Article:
Debunking some common myths about breast cancer
Despite being one of the most common cancers, breast cancer is still surrounded by many misconceptions.
In light of Breast Cancer Awareness Month, which falls in October, Dr Wong Chiung Ing, chair of the Breast Cancer Foundation (BCF) medical advisory panel and a medical oncologist at Parkway Cancer Centre, separates fact from fiction.
Myth: All lumps in the breast are cancerous
Most breast lumps are actually not cancerous. However, it is still important to get them evaluated if you are unsure.
Myth: Underwired bras give you breast cancer
There is no evidence to suggest that underwired bras cause cancer.
Myth: Breast cancer is contagious
No. Cancer develops due to the uncontrolled growth of abnormal cells in our body. It is not from an external source.
Myth: Annual mammograms increase the risk of cancer
With the latest technology, the radiation dose of a mammogram is extremely low, amounting to four to six months of natural background radiation. There has been no proven case of breast cancer arising from mammograms.
Myth: Breast cancer happens only in middle age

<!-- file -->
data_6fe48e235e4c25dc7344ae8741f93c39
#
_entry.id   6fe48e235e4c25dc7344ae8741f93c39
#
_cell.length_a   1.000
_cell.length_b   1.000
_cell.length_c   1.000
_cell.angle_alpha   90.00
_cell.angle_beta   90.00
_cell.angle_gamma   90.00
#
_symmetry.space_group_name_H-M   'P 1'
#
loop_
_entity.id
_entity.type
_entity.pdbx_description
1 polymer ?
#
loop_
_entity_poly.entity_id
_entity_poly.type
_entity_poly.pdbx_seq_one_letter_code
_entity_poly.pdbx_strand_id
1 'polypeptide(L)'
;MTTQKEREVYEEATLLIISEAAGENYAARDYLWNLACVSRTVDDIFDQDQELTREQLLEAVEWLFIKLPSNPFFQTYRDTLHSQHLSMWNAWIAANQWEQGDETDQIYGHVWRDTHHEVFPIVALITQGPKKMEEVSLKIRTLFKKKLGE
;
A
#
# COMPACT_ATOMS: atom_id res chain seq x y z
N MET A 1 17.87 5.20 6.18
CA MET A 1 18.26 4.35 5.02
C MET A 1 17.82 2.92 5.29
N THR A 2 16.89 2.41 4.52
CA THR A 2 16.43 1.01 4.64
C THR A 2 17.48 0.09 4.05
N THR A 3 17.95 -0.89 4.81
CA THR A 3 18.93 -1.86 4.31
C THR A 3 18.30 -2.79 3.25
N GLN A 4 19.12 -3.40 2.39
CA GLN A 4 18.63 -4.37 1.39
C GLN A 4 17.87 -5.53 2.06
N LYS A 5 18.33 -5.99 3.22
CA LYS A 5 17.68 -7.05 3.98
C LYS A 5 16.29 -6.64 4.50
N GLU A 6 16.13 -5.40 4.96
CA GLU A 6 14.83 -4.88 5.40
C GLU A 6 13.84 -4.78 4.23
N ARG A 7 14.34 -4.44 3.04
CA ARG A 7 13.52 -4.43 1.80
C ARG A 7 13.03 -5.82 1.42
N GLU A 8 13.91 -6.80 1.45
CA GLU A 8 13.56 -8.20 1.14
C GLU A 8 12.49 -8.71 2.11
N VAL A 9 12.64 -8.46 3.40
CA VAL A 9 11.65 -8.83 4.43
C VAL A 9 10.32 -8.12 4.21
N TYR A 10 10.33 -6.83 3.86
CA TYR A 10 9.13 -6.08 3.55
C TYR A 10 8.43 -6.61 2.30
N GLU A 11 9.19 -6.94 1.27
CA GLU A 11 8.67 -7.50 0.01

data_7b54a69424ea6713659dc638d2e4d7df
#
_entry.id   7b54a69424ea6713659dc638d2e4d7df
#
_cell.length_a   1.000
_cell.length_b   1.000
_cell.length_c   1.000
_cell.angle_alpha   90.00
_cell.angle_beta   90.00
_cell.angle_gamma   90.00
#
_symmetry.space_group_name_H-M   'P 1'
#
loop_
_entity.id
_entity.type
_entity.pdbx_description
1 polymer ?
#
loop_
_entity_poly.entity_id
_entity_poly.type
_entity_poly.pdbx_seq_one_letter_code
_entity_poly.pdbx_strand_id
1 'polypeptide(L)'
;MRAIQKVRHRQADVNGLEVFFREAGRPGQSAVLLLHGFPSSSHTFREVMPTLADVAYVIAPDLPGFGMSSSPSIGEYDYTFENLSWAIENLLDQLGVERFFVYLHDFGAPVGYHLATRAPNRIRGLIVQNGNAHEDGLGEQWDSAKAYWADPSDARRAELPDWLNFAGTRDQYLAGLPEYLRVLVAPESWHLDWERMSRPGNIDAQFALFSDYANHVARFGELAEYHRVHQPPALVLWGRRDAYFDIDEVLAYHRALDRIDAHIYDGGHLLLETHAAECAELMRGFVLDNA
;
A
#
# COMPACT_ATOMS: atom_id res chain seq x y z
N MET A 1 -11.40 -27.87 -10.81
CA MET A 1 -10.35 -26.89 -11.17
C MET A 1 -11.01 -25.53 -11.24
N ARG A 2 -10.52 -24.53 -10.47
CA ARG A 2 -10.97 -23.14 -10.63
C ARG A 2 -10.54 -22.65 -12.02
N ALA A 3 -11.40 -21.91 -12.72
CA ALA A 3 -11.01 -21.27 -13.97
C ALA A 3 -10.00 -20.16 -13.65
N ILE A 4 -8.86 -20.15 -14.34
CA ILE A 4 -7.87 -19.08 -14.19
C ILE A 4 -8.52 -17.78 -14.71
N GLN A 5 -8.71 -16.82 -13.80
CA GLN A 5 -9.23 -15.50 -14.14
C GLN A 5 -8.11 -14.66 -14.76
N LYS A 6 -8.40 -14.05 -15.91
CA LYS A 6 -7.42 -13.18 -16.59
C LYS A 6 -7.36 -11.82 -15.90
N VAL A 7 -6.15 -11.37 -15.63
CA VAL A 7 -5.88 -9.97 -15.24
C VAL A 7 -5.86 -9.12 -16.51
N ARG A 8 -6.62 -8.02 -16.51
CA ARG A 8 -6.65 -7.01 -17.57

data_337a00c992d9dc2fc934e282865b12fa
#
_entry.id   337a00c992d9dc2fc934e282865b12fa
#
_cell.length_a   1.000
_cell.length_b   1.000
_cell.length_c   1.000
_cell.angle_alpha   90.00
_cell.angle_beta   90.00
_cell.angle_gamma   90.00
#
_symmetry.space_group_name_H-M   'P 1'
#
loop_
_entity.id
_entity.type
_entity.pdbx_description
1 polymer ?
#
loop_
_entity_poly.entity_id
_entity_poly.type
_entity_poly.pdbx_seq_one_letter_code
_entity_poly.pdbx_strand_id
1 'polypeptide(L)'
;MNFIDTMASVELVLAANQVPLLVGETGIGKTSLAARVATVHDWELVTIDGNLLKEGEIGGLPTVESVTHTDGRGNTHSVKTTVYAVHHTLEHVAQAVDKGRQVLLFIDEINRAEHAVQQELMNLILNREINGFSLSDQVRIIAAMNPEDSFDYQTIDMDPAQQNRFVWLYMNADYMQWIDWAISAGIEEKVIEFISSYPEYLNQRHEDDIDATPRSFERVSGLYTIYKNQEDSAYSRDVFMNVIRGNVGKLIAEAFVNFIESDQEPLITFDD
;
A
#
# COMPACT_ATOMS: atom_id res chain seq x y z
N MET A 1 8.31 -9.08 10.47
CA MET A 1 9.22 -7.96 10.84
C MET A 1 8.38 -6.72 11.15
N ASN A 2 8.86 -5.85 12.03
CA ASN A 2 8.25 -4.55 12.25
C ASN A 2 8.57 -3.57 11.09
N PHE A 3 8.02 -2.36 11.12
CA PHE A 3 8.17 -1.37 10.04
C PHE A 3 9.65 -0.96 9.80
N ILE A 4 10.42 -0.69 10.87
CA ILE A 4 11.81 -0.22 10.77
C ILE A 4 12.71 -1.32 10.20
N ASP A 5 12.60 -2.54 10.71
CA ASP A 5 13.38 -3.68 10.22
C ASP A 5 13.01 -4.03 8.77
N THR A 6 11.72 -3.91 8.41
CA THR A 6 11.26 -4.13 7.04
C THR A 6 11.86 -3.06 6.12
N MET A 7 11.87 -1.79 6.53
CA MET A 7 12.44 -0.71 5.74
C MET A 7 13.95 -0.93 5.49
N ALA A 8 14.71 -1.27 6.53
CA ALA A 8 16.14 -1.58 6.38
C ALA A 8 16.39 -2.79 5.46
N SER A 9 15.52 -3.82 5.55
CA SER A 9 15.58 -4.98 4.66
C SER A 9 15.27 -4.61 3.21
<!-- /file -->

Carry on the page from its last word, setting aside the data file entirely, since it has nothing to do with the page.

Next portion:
It can happen at any age. In fact, 11 per cent of all breast cancer diagnoses occur in women below the age of 45, and the disease tends to be more aggressive in young women.
According to a report last year by BCF, one in six cases in Singapore was diagnosed in women younger than 45, and it is one of the most common cancers among women under 35.
It is therefore crucial to be vigilant of the symptoms, do a breast self-examination regularly and start screening at 40.
Myth: Only women get breast cancer
It can also occur in men, but the incidence of male breast cancer is less than 1 per cent. The risks of developing male breast cancer include increasing age and a strong family history of cancer.
This article was first published in Her World Online (www.HerWorld.com).